Other approaches to space involve moving some or all the engineering activities out of government into the private sector, in the hopes that the private sector will be able to produce otherwise unavailable efficiencies. This sounds good in practice, but we must recognize that shifting some management responsibilities does not alleviate the government responsibility to regulate and look out after the public good.

But imprudent regulation impairs private sector efforts, simply because they may have a harder time getting relief from government rules than, let’s say, the DoD might. Unnecessarily stringent rules, requirements, and regulations discourage success. The precautionary principle has its appeal, but when the underlying activity itself is relatively new and uncertain, precautionary restrictions quickly turn into outright prohibition. Any arbitrary prohibition limits the diversity of our national spaceflight portfolio.

It may seem that this or that actor might benefit from favoritism, permissive oversight, or other unfair advantages. But while everybody trying to do something new in space benefits from distinct benefits and advantages, they also face unique obstacles and difficulties.

While one space company grapples with overenthusiastic regulators, another wrestles with unchecked requirements growth. In either case, if we create unnecessary restrictions before we grasp the underlying capability, we may prevent ourselves from finding workable solutions. In the end, it does not matter if there are problems with regulations or requirements if either one prevents us from solving the problems we face.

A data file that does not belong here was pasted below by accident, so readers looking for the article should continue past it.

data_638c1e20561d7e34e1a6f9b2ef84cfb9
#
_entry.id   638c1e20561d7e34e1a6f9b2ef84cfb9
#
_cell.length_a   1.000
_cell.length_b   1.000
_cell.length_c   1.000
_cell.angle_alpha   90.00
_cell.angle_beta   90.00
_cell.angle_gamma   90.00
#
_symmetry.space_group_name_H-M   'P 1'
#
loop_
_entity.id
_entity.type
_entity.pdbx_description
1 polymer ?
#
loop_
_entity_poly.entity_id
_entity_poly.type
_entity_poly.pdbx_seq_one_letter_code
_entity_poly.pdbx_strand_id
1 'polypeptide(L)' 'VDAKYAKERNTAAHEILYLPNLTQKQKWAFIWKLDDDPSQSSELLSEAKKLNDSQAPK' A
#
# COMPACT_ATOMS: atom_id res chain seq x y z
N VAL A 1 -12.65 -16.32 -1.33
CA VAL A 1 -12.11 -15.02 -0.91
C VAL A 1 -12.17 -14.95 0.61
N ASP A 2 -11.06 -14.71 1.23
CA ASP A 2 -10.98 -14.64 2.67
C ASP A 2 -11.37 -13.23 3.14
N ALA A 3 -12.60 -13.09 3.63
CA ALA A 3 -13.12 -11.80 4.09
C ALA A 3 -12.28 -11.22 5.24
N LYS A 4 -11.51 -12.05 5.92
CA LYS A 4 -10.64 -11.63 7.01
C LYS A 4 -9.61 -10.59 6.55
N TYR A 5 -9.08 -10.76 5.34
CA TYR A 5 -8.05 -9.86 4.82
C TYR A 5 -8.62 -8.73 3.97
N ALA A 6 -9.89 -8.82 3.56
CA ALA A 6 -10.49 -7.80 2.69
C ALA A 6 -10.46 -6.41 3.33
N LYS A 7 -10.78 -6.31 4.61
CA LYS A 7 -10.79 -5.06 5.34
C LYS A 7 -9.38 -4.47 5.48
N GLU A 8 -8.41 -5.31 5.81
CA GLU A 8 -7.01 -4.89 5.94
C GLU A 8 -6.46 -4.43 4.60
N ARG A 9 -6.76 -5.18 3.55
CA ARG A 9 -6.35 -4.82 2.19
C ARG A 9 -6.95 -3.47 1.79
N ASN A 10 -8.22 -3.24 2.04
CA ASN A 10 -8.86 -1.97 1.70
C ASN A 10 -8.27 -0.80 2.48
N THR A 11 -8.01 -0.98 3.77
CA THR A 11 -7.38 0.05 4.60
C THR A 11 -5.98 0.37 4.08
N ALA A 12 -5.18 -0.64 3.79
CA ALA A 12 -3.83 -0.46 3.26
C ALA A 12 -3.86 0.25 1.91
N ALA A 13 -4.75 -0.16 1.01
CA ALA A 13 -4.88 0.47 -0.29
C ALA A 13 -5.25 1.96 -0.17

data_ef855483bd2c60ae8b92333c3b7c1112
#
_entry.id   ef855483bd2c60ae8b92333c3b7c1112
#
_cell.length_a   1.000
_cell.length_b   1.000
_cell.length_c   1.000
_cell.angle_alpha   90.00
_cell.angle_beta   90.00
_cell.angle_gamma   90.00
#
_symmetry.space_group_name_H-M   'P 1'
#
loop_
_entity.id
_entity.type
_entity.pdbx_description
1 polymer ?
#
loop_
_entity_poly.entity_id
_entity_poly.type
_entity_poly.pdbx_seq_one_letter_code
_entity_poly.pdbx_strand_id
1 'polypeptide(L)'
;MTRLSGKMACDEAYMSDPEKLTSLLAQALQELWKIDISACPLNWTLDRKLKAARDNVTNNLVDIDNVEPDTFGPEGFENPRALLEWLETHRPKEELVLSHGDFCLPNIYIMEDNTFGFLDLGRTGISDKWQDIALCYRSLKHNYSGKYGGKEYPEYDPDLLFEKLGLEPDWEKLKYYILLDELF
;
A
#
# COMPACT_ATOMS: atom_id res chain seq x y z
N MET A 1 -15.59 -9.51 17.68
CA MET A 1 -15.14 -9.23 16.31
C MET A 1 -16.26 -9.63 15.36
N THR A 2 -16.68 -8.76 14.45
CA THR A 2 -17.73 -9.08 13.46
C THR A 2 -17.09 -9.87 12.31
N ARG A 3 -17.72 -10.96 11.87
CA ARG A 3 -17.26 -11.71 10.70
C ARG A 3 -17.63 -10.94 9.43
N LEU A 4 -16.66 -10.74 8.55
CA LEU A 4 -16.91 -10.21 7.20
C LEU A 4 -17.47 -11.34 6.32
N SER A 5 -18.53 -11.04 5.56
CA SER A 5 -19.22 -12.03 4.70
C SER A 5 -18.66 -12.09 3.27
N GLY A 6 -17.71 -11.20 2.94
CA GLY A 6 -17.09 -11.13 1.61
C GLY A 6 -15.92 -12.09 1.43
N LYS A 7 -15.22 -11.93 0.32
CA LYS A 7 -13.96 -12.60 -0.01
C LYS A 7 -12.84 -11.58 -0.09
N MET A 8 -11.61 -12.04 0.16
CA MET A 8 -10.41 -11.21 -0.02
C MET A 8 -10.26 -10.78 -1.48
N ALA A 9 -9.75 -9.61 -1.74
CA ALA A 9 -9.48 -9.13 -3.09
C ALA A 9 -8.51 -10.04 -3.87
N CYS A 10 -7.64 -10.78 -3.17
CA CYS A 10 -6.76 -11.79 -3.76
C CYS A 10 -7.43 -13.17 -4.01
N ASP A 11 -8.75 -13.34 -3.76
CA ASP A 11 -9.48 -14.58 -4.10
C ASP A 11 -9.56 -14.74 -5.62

From the perspective of our national investment in space, each company, non-governmental entity, and international partner is testing out a different theory of success. A century or two from now, historians will probably look back and wonder that we didn’t see that this or that attempt was doomed to failure. But right now, we must recognize the fact that we are still learning. The point right now is to try many different things to see what will and won’t work.

If we arbitrarily restrict solutions or limit our options, we run the real risk of bypassing needed solutions to our problems. The unchecked growth of regulations, rules and requirements inhibits space activity, regardless of who is doing the designing and building. We should be very wary of using such tools to pick winners and losers at this early stage. Without allowing even a few imperfect successes at the outset, requirements and regulations are just prohibition dressed in good intentions.

G. Ryan Faith is a space policy consultant who previously served as a professional staff member supporting the House Subcommittee on Space and Aeronautics. Faith was previously VICE Media’s Defense and Security editor and a research analyst for the Space Foundation.